[Tagging] natural=bay as nodes are evil
emk.lists at randomhacks.net
Mon Oct 27 20:28:53 UTC 2014
When working near the coast of Maine in the US, I see lots of bays. In
most cases, the ultimate source data for the bay names seems to be various
government maps and databases: GNIS, ancient nautical charts, or whatever.
There's a high degree of agreement between sources: If an island has 4
unnamed coves and 1 named cove in GNIS, then I'll usually find the exact
same data on the nautical charts.
But the key point here is that none of these official sources represent
bays as polygons. GNIS uses a pointssomewhere in the bay. The nautical
charts print the name somewhere in the middle of the bay. Effectively, the
official data really is a point, plus whatever guesswork a human reader
The rendering on openstreetmap.org is pretty good: it just prints the bay
name at the marked point, and shows it across a reasonable range of scales.
There are some weird cases with nested bays, but those are weird on the
nautical charts, too.
Merging all of these thousands of official "bay" points into the
surrounding coastal polygons sounds like an editing nightmare. And the data
wouldn't be better—the underlying official sources are all points, anyway.
2014-10-27 16:04 GMT-04:00 Ilpo Järvinen <ilpo.jarvinen at helsinki.fi>:
> On Mon, 27 Oct 2014, Martin Koppenhoefer wrote:
> > 2014-10-27 17:37 GMT+01:00 Christoph Hormann <chris_hormann at gmx.de>:
> > But this is exactly what does not work with a hand mapped
> > polygon either
> > since the edge of the bay is not well defined.
> > it will work in most cases, and only give questionable information when
> > are close to the fuzzy end towards the open sea (or another bay). In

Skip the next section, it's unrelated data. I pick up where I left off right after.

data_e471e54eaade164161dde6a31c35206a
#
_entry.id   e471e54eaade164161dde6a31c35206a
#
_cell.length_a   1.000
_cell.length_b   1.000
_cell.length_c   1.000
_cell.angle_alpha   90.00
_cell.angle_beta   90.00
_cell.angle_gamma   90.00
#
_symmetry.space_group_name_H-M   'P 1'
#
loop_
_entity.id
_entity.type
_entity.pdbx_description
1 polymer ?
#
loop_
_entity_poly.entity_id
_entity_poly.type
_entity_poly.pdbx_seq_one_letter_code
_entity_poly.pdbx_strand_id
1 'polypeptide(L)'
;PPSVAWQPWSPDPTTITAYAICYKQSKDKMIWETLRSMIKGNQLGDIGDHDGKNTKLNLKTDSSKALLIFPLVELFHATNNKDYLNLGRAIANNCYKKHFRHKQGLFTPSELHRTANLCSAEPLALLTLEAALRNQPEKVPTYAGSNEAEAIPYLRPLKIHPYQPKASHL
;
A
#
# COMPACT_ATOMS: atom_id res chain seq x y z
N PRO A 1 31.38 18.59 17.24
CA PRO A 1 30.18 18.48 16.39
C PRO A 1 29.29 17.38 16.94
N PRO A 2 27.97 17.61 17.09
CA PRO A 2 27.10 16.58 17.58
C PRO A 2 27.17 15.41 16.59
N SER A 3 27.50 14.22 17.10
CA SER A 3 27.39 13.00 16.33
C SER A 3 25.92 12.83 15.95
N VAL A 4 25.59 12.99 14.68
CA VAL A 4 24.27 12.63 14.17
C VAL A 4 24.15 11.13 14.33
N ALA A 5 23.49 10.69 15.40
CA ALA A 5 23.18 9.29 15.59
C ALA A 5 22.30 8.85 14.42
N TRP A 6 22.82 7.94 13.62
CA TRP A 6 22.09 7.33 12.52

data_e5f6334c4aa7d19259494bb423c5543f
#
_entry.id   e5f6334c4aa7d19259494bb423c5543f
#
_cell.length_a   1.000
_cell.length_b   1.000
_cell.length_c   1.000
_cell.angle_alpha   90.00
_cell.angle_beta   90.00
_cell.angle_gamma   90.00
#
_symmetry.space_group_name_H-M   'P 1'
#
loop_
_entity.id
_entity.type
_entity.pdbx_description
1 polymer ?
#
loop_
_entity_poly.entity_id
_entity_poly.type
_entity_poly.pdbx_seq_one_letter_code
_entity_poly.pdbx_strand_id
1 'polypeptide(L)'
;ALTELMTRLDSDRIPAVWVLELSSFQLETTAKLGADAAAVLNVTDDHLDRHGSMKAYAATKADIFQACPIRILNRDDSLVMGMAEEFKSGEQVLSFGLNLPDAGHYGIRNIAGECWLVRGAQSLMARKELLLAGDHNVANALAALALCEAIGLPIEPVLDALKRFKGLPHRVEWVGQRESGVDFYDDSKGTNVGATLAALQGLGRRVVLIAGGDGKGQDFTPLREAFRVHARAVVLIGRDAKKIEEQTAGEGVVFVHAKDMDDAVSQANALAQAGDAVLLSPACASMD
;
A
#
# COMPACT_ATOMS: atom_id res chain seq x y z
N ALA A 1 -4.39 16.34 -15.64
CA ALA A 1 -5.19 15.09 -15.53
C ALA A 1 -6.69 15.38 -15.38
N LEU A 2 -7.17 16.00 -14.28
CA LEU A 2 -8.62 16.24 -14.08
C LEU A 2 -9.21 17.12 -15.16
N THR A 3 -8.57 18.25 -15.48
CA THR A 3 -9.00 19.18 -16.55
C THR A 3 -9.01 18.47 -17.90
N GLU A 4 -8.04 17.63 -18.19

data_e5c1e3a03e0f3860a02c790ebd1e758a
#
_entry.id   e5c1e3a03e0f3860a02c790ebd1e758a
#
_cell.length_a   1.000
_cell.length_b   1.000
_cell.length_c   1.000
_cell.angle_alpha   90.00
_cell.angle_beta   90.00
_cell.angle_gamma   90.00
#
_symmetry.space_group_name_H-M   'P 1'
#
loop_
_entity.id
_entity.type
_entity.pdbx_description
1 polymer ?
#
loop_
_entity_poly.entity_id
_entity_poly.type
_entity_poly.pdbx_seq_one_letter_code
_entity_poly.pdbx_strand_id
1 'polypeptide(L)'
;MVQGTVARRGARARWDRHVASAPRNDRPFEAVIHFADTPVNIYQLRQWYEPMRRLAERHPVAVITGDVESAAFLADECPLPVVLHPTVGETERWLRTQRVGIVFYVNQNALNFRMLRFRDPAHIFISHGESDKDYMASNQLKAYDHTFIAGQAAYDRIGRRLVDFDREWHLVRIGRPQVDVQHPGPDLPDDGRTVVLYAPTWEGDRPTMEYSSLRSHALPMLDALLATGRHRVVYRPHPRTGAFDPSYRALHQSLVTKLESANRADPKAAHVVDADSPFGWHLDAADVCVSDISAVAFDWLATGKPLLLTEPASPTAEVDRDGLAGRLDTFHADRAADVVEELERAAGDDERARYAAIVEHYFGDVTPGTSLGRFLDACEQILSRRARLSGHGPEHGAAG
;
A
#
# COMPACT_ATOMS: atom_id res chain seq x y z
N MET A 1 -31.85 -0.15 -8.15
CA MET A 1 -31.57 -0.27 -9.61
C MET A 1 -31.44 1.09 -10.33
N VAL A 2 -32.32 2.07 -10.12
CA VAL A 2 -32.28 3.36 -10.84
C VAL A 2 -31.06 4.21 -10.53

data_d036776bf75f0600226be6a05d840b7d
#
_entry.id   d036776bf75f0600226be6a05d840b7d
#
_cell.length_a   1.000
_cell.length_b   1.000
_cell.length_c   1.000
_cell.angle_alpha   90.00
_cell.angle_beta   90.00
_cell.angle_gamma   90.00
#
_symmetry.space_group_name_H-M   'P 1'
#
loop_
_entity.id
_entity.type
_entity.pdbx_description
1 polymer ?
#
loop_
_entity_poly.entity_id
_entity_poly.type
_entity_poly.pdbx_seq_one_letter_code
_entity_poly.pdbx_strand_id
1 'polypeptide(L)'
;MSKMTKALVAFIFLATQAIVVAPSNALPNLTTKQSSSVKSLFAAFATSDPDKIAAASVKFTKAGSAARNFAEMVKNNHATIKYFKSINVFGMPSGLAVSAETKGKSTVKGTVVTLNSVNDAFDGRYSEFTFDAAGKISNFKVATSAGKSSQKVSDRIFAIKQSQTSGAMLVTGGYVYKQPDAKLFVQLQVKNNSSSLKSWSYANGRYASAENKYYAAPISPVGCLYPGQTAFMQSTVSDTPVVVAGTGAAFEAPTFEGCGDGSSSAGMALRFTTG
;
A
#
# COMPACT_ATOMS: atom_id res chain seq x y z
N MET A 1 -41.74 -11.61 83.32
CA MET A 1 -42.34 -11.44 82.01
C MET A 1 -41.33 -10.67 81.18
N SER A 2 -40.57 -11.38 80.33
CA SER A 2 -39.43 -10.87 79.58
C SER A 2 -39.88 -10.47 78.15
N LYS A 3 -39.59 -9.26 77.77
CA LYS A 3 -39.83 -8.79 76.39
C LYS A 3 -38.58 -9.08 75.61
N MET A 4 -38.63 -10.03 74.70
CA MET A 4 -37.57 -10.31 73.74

> > cases there won't be a correct answer from a human either, because it
> > isn't clear where that border is.
> IMHO, the most controversial thing in this all is that the approach
> Christoph is proposing would require us to not map natural=bay but
> "natural=bay_entry" instead, and that is obviously exactly where the fuzzy
> part is. That is, a mapper would be forced to place bay nodes into the
> place where nobody can say for sure if it's in the bay or not.
> Otherwise his algorithm would obviously end up failing because of arbitary
> picked threshold that makes lots of assumptions about the shape of the
> bay. The main assumptions are about width of the bay and depth at the
> nearest coastline that is not in the either extreme of the bay. Consider
> e.g. a very wide bay which has two pockets but at the middle you have some
> penisula extending towards the bay entry and thus also towards the bay
> node. But it would certainly work in many cases just fine like most of
> the algorithms tend to do (of course, assuming we'd map bay_entry instead
> of bay).
> Tagging mailing list
> Tagging at openstreetmap.org
-------------- next part --------------
An HTML attachment was scrubbed...
More information about the Tagging